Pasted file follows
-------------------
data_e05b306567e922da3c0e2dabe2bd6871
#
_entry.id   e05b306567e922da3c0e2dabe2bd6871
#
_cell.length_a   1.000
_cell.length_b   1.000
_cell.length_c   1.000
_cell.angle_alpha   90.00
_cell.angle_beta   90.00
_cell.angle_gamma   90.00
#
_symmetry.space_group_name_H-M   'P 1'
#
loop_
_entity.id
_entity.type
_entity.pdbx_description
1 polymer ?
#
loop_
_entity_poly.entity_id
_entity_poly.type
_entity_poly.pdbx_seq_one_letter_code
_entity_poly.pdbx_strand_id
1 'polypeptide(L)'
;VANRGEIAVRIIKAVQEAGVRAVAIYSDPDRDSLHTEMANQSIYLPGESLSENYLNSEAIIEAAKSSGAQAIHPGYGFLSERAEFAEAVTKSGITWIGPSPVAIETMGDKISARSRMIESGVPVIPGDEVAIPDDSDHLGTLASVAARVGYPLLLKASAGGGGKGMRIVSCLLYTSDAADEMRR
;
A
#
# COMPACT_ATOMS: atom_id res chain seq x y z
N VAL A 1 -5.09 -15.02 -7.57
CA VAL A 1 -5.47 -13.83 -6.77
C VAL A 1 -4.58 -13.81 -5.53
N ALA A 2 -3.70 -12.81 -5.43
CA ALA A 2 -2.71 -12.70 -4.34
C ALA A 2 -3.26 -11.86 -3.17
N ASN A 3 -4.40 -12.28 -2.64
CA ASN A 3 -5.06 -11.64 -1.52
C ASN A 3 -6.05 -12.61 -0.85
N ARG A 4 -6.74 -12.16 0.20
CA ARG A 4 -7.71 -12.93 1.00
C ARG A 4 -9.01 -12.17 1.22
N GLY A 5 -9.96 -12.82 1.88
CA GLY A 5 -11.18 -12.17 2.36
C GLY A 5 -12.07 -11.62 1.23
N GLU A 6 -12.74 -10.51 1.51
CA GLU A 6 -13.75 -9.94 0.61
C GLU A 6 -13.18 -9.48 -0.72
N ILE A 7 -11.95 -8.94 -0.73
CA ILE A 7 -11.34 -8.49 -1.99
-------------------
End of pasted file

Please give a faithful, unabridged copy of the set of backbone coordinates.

data_e05b306567e922da3c0e2dabe2bd6871
#
_entry.id   e05b306567e922da3c0e2dabe2bd6871
#
_cell.length_a   1.000
_cell.length_b   1.000
_cell.length_c   1.000
_cell.angle_alpha   90.00
_cell.angle_beta   90.00
_cell.angle_gamma   90.00
#
_symmetry.space_group_name_H-M   'P 1'
#
loop_
_entity.id
_entity.type
_entity.pdbx_description
1 polymer ?
#
loop_
_entity_poly.entity_id
_entity_poly.type
_entity_poly.pdbx_seq_one_letter_code
_entity_poly.pdbx_strand_id
1 'polypeptide(L)'
;VANRGEIAVRIIKAVQEAGVRAVAIYSDPDRDSLHTEMANQSIYLPGESLSENYLNSEAIIEAAKSSGAQAIHPGYGFLSERAEFAEAVTKSGITWIGPSPVAIETMGDKISARSRMIESGVPVIPGDEVAIPDDSDHLGTLASVAARVGYPLLLKASAGGGGKGMRIVSCLLYTSDAADEMRR
;
A
#
# COMPACT_ATOMS: atom_id res chain seq x y z
N VAL A 1 -5.09 -15.02 -7.57
CA VAL A 1 -5.47 -13.83 -6.77
C VAL A 1 -4.58 -13.81 -5.53
N ALA A 2 -3.70 -12.81 -5.43
CA ALA A 2 -2.71 -12.70 -4.34
C ALA A 2 -3.26 -11.86 -3.17
N ASN A 3 -4.40 -12.28 -2.64
CA ASN A 3 -5.06 -11.64 -1.52
C ASN A 3 -6.05 -12.61 -0.85
N ARG A 4 -6.74 -12.16 0.20
CA ARG A 4 -7.71 -12.93 1.00
C ARG A 4 -9.01 -12.17 1.22
N GLY A 5 -9.96 -12.82 1.88
CA GLY A 5 -11.18 -12.17 2.36
C GLY A 5 -12.07 -11.62 1.23
N GLU A 6 -12.74 -10.51 1.51
CA GLU A 6 -13.75 -9.94 0.61
C GLU A 6 -13.18 -9.48 -0.72
N ILE A 7 -11.95 -8.94 -0.73
CA ILE A 7 -11.34 -8.49 -1.99